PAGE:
Shoppers favour plastic bagsApril 3, 2014 in Earth / Environment
Malaysia's No Plastic Bag Saturday policy has had minimal effect on the amount of plastic waste going to landfills, according to new research.
The three-year study, led by Dr Victoria Little from Monash University Malaysia's School of Graduate and Professional Studies, concluded that plastic bag taxes and bans have not reduced the impact of plastic on the biosphere.
"While the No Plastic Bag Saturday policy has raised awareness of the environment, it has had a negligible effect on reducing plastic bag use," Dr Little said.
The research team, which included Professor Christina Lee, Head of the School of Business and Dr Sumesh Nair, a senior lecturer in the School, found the policy objectives of less waste to landfill and decreasing pollution were not achieved.
The research team observed shopping behaviours, talked to shoppers, retailers and not-for-profits, as well as consulted with waste management experts. They found that expatriates and locals had very different responses to the policy.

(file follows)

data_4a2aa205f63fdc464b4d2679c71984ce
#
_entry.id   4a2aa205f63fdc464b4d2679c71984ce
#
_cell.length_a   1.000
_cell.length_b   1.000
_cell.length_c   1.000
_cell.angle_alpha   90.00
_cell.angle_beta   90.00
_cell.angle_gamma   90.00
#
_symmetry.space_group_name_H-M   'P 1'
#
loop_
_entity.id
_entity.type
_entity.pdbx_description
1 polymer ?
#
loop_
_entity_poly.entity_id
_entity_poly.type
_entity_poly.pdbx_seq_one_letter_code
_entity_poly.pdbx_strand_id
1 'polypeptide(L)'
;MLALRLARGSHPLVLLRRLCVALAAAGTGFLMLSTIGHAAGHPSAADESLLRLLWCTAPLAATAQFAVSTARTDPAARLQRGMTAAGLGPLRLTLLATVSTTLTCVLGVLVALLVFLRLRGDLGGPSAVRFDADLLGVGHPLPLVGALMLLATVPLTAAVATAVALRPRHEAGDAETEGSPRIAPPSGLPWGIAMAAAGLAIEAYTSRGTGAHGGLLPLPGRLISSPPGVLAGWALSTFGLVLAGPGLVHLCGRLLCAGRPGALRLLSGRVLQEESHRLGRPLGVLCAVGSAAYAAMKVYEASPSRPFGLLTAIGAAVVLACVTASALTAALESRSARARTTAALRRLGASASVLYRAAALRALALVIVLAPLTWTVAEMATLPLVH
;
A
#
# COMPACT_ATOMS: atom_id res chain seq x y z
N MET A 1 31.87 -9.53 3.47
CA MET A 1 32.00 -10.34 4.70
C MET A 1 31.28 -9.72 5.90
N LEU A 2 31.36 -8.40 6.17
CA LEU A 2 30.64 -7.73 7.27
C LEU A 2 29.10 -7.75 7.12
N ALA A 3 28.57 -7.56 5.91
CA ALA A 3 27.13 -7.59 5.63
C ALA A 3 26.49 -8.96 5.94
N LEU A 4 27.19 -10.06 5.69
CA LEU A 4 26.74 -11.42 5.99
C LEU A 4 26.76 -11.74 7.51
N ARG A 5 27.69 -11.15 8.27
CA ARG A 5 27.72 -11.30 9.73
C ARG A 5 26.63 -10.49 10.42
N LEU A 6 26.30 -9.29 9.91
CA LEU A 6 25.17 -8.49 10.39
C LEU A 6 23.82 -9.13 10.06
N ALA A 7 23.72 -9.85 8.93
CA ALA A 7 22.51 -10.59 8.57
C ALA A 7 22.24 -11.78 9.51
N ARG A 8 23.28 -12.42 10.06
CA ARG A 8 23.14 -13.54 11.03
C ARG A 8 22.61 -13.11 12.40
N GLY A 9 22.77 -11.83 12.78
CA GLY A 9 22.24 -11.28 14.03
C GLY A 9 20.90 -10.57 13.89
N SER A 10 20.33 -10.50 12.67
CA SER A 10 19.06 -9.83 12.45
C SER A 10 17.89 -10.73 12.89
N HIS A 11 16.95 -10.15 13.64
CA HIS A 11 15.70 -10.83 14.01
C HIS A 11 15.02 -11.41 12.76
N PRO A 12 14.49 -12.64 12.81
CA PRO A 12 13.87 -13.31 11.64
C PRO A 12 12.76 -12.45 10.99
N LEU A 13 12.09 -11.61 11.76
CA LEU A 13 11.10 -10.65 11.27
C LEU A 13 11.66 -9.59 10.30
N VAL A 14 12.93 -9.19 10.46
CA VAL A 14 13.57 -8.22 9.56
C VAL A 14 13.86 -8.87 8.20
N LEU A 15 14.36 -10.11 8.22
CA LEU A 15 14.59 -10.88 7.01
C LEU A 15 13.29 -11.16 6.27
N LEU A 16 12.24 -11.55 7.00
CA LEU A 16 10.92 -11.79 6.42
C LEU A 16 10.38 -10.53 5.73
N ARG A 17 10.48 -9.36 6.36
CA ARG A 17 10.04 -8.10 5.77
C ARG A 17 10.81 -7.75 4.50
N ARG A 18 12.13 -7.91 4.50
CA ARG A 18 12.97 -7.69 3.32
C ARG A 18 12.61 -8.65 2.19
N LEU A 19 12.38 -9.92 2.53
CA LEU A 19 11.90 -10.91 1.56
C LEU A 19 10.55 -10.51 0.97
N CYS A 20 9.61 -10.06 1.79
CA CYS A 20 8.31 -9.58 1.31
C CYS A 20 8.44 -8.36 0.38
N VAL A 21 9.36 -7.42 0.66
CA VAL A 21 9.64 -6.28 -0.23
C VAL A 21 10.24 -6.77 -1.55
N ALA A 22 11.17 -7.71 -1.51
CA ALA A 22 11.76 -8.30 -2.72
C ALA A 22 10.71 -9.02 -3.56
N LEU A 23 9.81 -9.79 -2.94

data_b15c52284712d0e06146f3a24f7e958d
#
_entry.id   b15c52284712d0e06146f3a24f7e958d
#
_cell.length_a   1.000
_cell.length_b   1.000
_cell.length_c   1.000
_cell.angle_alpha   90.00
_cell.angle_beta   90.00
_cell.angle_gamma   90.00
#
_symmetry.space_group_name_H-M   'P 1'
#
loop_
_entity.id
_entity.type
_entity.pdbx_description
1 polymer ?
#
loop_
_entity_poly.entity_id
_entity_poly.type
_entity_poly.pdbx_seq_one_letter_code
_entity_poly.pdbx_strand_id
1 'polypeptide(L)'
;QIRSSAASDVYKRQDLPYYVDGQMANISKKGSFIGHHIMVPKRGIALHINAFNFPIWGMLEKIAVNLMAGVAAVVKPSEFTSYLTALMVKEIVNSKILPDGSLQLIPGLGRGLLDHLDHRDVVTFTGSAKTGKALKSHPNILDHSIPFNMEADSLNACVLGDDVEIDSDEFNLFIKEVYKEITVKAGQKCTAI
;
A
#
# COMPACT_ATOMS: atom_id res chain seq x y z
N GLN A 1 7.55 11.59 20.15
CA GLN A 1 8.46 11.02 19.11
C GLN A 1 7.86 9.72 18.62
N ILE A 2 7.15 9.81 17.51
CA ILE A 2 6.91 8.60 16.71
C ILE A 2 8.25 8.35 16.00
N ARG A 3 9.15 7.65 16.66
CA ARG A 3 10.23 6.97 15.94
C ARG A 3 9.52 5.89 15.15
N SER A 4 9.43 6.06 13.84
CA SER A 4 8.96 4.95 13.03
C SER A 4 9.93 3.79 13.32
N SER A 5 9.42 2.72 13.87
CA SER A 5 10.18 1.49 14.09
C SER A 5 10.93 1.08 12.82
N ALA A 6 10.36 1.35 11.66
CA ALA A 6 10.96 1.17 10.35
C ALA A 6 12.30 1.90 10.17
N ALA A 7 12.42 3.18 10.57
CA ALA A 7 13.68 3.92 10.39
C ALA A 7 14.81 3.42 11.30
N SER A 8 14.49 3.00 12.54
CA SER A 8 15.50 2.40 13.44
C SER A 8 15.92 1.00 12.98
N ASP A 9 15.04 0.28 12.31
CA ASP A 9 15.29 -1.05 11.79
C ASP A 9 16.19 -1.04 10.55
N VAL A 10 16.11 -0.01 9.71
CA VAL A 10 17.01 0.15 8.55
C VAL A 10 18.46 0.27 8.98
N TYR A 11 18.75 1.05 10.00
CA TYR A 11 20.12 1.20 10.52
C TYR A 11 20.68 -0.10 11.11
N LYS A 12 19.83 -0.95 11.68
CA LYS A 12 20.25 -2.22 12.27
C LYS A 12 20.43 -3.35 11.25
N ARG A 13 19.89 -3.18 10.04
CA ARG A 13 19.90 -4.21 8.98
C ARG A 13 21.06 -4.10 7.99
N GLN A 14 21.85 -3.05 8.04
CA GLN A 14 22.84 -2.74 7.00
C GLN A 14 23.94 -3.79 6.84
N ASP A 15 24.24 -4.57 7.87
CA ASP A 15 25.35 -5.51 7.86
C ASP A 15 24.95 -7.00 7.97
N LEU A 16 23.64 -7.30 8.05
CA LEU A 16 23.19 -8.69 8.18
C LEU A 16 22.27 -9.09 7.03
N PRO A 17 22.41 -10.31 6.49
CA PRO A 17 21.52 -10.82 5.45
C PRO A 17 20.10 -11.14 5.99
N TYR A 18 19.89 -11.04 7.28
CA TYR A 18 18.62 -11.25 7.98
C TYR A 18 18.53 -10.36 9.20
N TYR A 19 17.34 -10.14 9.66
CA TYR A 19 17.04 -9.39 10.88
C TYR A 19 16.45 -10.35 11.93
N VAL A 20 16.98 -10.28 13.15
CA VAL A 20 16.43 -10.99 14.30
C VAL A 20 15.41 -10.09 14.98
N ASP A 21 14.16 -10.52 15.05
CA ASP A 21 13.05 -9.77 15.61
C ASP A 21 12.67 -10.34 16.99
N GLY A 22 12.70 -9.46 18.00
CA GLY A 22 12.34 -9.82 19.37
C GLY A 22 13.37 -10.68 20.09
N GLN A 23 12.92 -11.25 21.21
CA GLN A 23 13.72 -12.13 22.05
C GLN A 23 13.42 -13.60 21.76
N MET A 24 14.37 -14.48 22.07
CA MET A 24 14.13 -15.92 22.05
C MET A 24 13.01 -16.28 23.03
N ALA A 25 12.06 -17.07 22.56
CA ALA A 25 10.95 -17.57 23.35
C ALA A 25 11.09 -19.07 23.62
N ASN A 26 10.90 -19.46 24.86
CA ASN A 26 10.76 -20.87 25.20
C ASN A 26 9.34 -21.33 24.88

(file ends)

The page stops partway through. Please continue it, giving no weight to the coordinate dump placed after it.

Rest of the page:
"We noticed that expats usually bring reusable bags and refuse plastic bags, while locals often resisted. Instead, they did their best to maximise their access to free plastic bags, Malaysian shoppers are strongly attached to their bags and perceive access to the bags as their right," Dr Little said.
Retailers reported that even obviously wealthy customers insisted on free bags and some reported increased thefts of trolleys and baskets by shoppers unwilling to pay 20sen for their bags.
It was also noted there were unintended side effects of the policy, longer queues on Sundays as shopper's avoided Saturdays, as well as negative perceptions of the Government's environmental record.
"The consumption patterns in modern societies are not sustainable. We extract raw materials, transform them into products, consume those products, and dispose of the waste in landfills," Dr Little said.
The team believe that following a five-step plan which includes controlling the types of plastic bags manufactured, more anti-litter campaigns, tougher penalties, convenient recycling facilities and a per kilogram payment for recycled bags, would help reduce the impact of plastic bags on the environment.
The steps acknowledge the high value consumers place on the bags, rather than targeting consumers. The issue of waste and misuse is addressed throughout the production, distribution, consumption and disposal system.
Provided by Monash University
"Shoppers favour plastic bags" April 3, 2014 http://phys.org/news/2014-04-shoppers-favour-plastic-bags.html